Recent analyses indicate a historic loss of equity in the shift in India's drinking water policy from a welfarebased, free supply mode to a market-oriented demandled approach. However, a complex entwining of caste and gender has consistently defined water allocation and access among users and entrenched fractures in the structure and culture of the policy-implementing and regulatory institutions. Contrary to popular assumptions, both official welfare-based supply and recent neo-liberal policies and interventions hinge on a tokenistic, segregated and apolitical mention of gender and/or caste concerns which, when translated into action, have often reinforced existing inequities. Based on the above observations, this paper argues that subsequent changes in domestic water policies have only served to exacerbate an enduring unequal social order around water in India.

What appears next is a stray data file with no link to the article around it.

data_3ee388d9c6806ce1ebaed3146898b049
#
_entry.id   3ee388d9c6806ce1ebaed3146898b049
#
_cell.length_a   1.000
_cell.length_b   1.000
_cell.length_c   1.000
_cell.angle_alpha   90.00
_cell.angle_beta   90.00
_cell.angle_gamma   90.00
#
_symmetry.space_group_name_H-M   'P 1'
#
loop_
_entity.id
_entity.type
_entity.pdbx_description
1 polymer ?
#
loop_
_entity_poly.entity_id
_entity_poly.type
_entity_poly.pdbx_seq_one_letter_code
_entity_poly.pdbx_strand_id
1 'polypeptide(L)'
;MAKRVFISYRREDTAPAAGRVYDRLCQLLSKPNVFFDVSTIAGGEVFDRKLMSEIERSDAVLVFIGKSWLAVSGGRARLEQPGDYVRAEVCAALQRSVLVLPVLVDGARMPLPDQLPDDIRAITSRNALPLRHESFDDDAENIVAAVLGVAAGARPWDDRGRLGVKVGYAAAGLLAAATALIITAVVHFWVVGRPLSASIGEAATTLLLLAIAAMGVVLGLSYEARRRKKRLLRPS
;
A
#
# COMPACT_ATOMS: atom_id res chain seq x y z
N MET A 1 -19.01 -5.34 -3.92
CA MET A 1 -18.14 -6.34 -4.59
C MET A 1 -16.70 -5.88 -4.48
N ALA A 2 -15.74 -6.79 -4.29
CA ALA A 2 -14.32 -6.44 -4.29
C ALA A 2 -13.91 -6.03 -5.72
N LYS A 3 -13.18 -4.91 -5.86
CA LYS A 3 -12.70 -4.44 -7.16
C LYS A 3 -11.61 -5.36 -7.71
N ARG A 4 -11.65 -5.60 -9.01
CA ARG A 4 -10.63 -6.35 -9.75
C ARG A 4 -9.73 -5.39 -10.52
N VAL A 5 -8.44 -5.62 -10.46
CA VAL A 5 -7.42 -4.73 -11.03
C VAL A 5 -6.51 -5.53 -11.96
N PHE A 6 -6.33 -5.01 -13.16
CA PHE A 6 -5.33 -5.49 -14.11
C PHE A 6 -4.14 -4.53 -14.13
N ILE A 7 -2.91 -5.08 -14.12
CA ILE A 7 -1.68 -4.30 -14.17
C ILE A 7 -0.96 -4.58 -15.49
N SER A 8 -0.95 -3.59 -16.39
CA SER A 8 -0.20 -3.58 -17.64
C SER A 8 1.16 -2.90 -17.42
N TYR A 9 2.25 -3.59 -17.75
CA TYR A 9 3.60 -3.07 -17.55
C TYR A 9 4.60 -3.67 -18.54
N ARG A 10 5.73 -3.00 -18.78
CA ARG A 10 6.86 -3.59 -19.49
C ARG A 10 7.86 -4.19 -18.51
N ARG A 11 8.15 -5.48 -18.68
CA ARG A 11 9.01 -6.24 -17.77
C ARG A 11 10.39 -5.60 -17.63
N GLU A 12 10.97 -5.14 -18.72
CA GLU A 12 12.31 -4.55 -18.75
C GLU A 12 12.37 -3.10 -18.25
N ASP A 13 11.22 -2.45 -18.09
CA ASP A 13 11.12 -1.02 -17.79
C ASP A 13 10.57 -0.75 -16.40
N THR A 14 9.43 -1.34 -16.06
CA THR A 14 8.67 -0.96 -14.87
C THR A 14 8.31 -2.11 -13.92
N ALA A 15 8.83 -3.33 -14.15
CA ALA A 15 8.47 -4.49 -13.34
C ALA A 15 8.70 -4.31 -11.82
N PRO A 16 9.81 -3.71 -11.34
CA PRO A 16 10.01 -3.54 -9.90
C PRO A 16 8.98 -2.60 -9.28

|Number of pages||8|
|Journal||Economic and Political Weekly|
|Publication status||Published - 30 Apr 2011|